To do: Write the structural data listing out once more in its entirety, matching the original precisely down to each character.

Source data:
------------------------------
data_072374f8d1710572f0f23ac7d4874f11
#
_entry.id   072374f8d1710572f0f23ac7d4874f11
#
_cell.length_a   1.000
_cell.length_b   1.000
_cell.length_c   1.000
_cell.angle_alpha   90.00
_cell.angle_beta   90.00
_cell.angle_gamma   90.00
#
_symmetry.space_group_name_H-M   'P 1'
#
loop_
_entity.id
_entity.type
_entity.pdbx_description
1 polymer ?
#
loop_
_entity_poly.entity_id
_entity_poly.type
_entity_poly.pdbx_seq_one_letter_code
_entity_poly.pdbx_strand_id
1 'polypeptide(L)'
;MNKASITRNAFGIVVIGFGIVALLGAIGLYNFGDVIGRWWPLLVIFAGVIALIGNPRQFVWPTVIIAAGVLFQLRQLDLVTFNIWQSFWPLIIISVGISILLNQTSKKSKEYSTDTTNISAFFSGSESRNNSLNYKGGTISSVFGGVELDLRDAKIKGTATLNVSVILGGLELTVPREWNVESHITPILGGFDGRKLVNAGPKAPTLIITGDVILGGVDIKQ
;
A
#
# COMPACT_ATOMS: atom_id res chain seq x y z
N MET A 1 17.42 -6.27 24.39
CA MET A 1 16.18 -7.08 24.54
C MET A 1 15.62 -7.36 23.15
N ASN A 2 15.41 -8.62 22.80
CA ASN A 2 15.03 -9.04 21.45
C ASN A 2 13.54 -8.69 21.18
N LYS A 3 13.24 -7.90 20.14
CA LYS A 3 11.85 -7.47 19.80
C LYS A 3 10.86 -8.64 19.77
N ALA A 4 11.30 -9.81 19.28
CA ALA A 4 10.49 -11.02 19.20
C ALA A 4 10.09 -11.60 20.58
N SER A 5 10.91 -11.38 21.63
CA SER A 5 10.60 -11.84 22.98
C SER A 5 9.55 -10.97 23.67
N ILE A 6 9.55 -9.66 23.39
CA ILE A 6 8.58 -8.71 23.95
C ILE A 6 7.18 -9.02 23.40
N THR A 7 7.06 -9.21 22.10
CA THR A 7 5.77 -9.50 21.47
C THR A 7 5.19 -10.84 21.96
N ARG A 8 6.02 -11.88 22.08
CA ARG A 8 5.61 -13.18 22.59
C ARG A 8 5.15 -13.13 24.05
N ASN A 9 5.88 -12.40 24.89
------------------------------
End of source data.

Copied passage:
data_072374f8d1710572f0f23ac7d4874f11
#
_entry.id   072374f8d1710572f0f23ac7d4874f11
#
_cell.length_a   1.000
_cell.length_b   1.000
_cell.length_c   1.000
_cell.angle_alpha   90.00
_cell.angle_beta   90.00
_cell.angle_gamma   90.00
#
_symmetry.space_group_name_H-M   'P 1'
#
loop_
_entity.id
_entity.type
_entity.pdbx_description
1 polymer ?
#
loop_
_entity_poly.entity_id
_entity_poly.type
_entity_poly.pdbx_seq_one_letter_code
_entity_poly.pdbx_strand_id
1 'polypeptide(L)'
;MNKASITRNAFGIVVIGFGIVALLGAIGLYNFGDVIGRWWPLLVIFAGVIALIGNPRQFVWPTVIIAAGVLFQLRQLDLVTFNIWQSFWPLIIISVGISILLNQTSKKSKEYSTDTTNISAFFSGSESRNNSLNYKGGTISSVFGGVELDLRDAKIKGTATLNVSVILGGLELTVPREWNVESHITPILGGFDGRKLVNAGPKAPTLIITGDVILGGVDIKQ
;
A
#
# COMPACT_ATOMS: atom_id res chain seq x y z
N MET A 1 17.42 -6.27 24.39
CA MET A 1 16.18 -7.08 24.54
C MET A 1 15.62 -7.36 23.15
N ASN A 2 15.41 -8.62 22.80
CA ASN A 2 15.03 -9.04 21.45
C ASN A 2 13.54 -8.69 21.18
N LYS A 3 13.24 -7.90 20.14
CA LYS A 3 11.85 -7.47 19.80
C LYS A 3 10.86 -8.64 19.77
N ALA A 4 11.30 -9.81 19.28
CA ALA A 4 10.49 -11.02 19.20
C ALA A 4 10.09 -11.60 20.58
N SER A 5 10.91 -11.38 21.63
CA SER A 5 10.60 -11.84 22.98
C SER A 5 9.55 -10.97 23.67
N ILE A 6 9.55 -9.66 23.39
CA ILE A 6 8.58 -8.71 23.95
C ILE A 6 7.18 -9.02 23.40
N THR A 7 7.06 -9.21 22.10
CA THR A 7 5.77 -9.50 21.47
C THR A 7 5.19 -10.84 21.96
N ARG A 8 6.02 -11.88 22.08
CA ARG A 8 5.61 -13.18 22.59
C ARG A 8 5.15 -13.13 24.05
N ASN A 9 5.88 -12.40 24.89